250-year old Witness Tree in Bureau County taken down Friday

Tree developed fungus mold that started to spread

The Witness Tree is a more than 250-year-old burr oak in rural Bureau County, about 3.5 miles south of Mineral. The Bureau County Soil and Water Conservation District manages the tree's preservation.

The Witness Tree, a burr oak believed to be more than 250 years old, reached the end of its lifespan and was taken down Friday, the Bureau County Soil and Water Conservation District said.

“For the last year, it has been losing its large limbs, and recently has developed a fungus/mold that has spread throughout the tree,” the district said in a Friday Facebook post. “It is also mostly hollow. We plan on salvaging some remnants from the tree for a memorial and for some keepsakes for the public.”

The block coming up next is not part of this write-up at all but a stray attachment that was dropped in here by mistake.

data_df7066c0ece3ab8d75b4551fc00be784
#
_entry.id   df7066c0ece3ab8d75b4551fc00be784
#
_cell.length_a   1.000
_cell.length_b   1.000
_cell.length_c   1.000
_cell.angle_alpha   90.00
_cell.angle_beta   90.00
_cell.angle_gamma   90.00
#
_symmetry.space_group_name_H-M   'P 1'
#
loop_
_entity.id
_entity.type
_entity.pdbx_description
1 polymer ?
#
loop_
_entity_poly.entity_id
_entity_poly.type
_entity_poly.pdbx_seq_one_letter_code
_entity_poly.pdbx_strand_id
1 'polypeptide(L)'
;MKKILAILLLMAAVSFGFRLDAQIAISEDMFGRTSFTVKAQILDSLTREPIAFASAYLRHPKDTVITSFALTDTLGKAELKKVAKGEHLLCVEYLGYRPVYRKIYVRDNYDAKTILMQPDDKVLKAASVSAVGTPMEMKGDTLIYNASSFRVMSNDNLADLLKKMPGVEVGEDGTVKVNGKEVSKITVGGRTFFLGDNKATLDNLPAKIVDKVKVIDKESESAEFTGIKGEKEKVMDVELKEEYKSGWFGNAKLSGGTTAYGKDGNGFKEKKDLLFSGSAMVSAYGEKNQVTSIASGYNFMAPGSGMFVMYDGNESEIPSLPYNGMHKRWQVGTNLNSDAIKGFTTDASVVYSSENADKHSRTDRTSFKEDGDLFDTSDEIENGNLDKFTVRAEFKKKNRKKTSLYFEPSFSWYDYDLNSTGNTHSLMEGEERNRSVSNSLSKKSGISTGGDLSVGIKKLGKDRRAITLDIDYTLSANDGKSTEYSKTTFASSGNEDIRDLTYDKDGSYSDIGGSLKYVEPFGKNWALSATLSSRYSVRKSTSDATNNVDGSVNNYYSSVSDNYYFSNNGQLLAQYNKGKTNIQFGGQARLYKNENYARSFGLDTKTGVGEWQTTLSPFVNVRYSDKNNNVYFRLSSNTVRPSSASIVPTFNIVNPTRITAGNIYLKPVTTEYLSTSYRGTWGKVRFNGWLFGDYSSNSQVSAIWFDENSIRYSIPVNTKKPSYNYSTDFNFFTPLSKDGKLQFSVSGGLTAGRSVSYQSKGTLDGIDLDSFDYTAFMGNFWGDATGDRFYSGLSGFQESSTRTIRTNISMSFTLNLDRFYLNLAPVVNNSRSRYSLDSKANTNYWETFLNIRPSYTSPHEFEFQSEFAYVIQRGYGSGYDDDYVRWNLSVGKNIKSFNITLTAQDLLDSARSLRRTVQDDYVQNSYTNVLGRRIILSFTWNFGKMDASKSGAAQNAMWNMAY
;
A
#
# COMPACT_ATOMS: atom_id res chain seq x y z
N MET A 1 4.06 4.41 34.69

The district responded it will be dedicating a new Witness Tree sometimes later this year and will release information about it at a later time.

The tree is located about 3.5 miles south of Mineral, near the intersection of County Road 100 E and County Road 1300 N.

The Witness Tree earned its name from being used as a reference point, or a “witness point,” when the railroad was built near Mineral. Before that, it served as a meeting spot for the Potawatomi people, led by Chief Shabbona, and the Sauk and Fox people, according to Illinois River Road. The Merl Heise family donated the Witness Tree’s small parcel of land to the Bureau County Soil and Water Conservation District in 1944 to ensure its preservation.

“We were able to salvage most of the fence, a limb took out a portion of it last year. And the sign will remain,” the district said in a Facebook response.

The district told the public Sunday it should refrain from removing wood from the site, because it plans on using the wood for memorials and public keepsakes.

Shaw Local News Network will be interviewing the Bureau County Soil and Water Conservation District and will update the story with more information.